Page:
Dems Stop GOP Minimum Wage & Estate Tax Bill genre: Econ-Recon & Polispeak & Six Degrees of Speculation

Minimum wage

In another defeat for Bill Frist, Democrats were able to stop the passage of a GOP bill intended to give huge tax breaks to wealthy Americans and take the important minimum wage issue off the table prior to November's midterm election. Frist and fellow Republicans had enhanced the bill with a number of enticements in hopes of drawing the needed Democrats to pass the bill. In a sign of strength and unity, the Democrats held ranks and the measure failed. The Washington Post has the full story here.

Under the bill, "8,100 of the wealthy and well-off hit the jackpot, while millions of working families get $800 billion in [federal] debt," said Minority Leader Harry M. Reid (D-Nev.), who led the opposition to the measure.

Frist agreed to the deal, hoping that several Democrats could not resist a chance to raise the minimum wage, in three phases, to $7.25 an hour from the current $5.15. The bill would also have exempted from taxation all estates worth as much as $5 million -- or $10 million for a married couple -- and applied a 15 percent tax rate to inheritances above that threshold and up to $25 million. The value of estates exceeding $25 million would have been taxed at 30 percent.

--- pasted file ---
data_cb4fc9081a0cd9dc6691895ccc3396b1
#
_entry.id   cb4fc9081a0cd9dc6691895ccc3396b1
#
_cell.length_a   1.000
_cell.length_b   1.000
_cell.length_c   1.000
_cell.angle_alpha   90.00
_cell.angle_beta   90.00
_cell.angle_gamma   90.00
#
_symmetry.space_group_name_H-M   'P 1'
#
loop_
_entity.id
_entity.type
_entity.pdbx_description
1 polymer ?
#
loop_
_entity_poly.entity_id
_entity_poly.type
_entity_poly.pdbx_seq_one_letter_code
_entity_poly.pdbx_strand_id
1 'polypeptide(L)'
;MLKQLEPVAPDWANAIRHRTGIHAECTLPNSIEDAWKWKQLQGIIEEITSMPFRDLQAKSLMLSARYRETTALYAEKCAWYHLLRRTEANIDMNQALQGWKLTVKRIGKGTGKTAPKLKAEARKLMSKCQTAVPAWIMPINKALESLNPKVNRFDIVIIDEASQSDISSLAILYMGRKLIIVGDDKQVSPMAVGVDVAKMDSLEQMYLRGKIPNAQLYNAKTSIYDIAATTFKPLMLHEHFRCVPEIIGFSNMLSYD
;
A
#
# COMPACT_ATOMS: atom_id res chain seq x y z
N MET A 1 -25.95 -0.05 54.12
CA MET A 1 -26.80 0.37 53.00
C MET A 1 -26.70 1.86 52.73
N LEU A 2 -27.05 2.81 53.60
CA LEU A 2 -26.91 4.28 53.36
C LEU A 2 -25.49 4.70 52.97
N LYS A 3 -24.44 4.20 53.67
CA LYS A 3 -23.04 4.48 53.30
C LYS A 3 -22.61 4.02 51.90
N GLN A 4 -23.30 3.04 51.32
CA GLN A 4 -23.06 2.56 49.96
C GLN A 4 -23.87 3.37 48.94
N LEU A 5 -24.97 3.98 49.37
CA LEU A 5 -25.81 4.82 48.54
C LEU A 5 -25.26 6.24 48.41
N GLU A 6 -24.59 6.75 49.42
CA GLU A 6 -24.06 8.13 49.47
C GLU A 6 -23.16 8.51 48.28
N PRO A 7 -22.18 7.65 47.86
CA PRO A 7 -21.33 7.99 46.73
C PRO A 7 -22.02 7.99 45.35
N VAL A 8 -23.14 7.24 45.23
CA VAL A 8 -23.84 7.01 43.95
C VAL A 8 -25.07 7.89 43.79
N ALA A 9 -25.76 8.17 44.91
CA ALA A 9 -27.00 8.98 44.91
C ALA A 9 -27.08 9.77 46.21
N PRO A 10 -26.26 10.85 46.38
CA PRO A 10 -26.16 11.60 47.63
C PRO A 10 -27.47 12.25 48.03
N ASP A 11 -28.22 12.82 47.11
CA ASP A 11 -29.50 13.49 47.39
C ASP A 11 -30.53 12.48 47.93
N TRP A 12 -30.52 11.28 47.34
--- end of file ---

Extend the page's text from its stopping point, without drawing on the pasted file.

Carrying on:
Gerald W. McEntee, president of the American Federation of State, County and Municipal Employees (AFSCME), said, "This was a transparent attempt to dangle a minimum-wage increase for families struggling to make ends meet to secure yet another Texas-size tax handout for the wealthiest."

"Under the Republican bill, Paris Hilton and her family will get $250 million, while the tipped workers in Hilton hotels will lose up to $5.50 an hour," said Sen. Edward M. Kennedy (D-Mass.).

The defeat provides Democrats further ammunition to assert that this has been a "do nothing Congress" under Republican control. Aside from efforts to funnel tax cuts to the wealthiest Americans, Republicans have little to boast about as they campaign to retain control of the House and Senate. Frist and the Bush administration suffered setbacks on a number of issues including Social Security and immigration reform. Hopefully Democrats can use the defeats to devise a clear and succinct message that will propel them into a position of power in November.

Daniel DiRito | August 4, 2006 | 7:38 AM
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1 On August 11, 2006 at 11:43 AM, Cab wrote —

efforts to funnel tax cuts to the wealthiest Americans

how tired....

2 On August 11, 2006 at 4:48 PM, Daniel wrote —


Thanks for the comment. As I always state, I welcome differing opinions. Your comment, in my opinion, offers nothing to the dialogue. In fact, it seems rather immature.

If you would care to engage in a reasoned dialogue, feel free to share your insights.


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